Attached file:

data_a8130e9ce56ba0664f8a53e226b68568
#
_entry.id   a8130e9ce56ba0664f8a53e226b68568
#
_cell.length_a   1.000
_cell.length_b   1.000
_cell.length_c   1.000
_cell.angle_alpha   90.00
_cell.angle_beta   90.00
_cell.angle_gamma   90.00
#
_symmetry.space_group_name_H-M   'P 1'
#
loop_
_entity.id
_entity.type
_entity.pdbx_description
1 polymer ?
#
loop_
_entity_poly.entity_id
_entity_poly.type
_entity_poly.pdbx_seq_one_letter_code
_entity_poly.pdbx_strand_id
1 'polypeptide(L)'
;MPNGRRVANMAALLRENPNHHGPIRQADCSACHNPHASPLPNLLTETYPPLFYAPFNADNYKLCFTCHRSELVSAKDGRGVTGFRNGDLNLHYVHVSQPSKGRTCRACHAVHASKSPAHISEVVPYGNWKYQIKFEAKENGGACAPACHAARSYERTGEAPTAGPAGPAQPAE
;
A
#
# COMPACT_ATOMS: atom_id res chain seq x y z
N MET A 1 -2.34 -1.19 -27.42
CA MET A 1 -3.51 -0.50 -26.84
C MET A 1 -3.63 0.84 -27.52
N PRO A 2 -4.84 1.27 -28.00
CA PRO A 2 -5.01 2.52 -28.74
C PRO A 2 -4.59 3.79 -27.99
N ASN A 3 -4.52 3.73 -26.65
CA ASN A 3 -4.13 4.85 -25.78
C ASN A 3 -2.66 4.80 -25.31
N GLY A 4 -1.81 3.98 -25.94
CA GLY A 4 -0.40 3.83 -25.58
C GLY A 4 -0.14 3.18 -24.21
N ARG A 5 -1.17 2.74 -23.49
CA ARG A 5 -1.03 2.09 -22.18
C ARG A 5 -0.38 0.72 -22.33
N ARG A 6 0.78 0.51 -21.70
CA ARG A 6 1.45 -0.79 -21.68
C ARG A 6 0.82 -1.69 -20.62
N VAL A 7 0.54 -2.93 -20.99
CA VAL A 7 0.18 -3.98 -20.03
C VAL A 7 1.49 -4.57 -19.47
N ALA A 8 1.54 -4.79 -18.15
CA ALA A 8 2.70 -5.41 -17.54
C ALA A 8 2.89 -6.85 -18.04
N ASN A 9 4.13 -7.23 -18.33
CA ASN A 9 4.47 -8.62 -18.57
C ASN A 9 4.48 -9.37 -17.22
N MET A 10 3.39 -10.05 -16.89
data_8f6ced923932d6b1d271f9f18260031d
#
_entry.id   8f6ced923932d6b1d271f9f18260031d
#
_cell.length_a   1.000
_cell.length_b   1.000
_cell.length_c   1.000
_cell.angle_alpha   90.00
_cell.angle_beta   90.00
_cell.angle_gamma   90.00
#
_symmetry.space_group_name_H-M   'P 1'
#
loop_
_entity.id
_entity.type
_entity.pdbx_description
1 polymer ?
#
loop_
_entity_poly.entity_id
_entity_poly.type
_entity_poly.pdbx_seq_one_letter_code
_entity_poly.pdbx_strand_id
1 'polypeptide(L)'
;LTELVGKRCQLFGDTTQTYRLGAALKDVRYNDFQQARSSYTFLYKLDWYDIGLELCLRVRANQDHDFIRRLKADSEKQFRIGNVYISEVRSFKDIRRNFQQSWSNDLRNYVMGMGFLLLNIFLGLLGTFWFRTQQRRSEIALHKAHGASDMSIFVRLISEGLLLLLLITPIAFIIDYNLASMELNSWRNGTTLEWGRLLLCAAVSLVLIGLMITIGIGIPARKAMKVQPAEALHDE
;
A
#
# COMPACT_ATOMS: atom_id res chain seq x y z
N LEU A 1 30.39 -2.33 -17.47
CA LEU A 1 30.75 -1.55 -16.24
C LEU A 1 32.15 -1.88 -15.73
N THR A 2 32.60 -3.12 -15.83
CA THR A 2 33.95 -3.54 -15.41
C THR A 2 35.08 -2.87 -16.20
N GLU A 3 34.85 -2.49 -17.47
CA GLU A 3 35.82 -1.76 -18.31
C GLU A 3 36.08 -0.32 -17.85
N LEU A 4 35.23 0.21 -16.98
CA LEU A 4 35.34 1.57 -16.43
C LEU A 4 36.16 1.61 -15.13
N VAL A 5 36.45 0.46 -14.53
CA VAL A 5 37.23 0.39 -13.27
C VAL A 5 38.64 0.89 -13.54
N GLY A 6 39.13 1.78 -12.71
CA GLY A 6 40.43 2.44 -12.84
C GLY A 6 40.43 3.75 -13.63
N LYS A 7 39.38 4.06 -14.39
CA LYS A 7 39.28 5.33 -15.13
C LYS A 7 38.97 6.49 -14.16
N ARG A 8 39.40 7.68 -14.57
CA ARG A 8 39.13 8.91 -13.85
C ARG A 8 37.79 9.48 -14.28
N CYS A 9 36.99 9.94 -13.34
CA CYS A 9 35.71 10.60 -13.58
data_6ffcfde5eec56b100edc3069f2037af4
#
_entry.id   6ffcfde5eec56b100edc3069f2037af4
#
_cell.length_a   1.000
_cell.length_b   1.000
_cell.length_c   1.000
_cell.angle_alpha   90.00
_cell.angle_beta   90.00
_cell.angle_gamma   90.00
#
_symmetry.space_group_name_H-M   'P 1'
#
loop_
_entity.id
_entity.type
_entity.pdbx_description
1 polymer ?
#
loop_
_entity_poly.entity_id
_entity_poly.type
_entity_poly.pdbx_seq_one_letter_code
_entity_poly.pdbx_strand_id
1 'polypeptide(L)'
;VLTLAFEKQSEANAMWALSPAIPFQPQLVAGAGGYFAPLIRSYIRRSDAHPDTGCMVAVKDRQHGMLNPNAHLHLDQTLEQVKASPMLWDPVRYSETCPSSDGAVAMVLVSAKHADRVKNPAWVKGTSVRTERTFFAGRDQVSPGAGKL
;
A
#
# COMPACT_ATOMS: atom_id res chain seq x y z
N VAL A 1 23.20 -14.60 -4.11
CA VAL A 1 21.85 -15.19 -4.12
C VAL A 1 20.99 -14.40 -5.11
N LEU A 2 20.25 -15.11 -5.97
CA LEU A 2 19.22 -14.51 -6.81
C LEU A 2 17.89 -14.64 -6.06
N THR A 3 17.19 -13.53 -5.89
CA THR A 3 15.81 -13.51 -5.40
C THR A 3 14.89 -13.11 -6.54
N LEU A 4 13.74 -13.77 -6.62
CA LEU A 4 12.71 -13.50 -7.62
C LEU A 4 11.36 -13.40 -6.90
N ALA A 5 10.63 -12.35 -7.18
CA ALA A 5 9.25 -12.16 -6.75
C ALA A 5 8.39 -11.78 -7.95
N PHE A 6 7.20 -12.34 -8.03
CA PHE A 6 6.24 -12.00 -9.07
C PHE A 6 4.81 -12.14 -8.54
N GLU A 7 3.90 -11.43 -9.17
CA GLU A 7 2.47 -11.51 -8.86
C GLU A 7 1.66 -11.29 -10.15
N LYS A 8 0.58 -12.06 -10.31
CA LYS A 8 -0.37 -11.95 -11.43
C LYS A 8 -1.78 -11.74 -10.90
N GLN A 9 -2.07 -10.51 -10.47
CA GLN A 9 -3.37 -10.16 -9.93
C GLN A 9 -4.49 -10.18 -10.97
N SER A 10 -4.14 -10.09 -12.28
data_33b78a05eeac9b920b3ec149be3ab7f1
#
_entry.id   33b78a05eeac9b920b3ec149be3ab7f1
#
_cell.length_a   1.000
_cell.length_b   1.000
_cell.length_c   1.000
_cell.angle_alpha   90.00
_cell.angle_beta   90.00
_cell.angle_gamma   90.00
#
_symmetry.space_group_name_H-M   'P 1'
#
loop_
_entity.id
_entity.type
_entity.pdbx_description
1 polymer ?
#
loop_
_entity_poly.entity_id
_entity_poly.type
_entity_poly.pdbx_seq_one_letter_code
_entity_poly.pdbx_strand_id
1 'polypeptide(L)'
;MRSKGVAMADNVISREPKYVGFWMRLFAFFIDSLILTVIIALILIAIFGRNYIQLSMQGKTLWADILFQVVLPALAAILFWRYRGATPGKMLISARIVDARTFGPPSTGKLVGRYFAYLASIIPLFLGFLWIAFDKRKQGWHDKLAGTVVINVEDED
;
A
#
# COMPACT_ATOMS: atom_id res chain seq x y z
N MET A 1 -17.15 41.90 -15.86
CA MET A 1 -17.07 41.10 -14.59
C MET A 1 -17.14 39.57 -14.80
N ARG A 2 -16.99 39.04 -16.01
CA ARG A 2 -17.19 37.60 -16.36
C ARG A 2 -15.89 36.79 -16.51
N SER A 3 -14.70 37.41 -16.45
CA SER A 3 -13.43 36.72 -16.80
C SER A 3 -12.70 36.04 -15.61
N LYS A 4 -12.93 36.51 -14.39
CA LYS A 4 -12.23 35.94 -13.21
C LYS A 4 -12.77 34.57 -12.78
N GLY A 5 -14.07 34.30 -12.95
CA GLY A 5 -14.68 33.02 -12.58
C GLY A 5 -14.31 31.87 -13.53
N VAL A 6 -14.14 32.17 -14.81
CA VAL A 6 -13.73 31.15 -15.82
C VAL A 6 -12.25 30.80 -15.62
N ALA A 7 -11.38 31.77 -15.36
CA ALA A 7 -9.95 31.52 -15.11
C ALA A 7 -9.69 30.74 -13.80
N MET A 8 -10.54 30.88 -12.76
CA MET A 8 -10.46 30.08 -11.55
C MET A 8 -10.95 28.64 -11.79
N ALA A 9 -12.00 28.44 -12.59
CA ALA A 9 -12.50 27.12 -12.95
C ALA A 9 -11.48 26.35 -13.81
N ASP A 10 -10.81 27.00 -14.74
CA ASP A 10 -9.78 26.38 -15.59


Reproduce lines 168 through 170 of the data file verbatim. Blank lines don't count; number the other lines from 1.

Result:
C LYS A 8 -1.78 -11.74 -10.90
N GLN A 9 -2.07 -10.51 -10.47
CA GLN A 9 -3.37 -10.16 -9.93